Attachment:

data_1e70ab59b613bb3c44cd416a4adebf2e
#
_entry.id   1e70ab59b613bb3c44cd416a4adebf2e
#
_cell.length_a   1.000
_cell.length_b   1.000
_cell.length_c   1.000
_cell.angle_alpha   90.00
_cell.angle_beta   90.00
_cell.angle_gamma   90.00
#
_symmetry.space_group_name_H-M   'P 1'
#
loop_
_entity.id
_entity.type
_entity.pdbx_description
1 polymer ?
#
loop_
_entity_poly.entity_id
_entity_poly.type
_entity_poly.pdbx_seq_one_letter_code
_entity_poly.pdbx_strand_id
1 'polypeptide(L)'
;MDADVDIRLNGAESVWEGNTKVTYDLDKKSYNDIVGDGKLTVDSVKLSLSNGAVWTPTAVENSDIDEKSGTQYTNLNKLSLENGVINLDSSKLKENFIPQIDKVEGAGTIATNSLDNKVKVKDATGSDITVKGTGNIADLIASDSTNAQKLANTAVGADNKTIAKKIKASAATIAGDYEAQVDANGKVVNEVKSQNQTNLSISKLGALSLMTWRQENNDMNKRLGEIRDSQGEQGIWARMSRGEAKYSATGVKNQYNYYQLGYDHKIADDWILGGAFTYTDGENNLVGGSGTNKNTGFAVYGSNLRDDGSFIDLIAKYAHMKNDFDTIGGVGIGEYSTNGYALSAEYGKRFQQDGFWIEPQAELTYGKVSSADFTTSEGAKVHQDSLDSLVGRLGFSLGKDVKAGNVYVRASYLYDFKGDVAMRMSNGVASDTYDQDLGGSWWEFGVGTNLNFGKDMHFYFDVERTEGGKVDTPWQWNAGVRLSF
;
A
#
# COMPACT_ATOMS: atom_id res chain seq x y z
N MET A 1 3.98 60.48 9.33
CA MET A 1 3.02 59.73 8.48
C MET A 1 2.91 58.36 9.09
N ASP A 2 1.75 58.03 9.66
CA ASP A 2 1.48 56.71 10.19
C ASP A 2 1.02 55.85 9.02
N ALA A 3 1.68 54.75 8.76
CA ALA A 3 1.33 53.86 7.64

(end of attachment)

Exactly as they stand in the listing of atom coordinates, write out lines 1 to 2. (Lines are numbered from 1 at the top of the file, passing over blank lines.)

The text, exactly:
data_1e70ab59b613bb3c44cd416a4adebf2e
#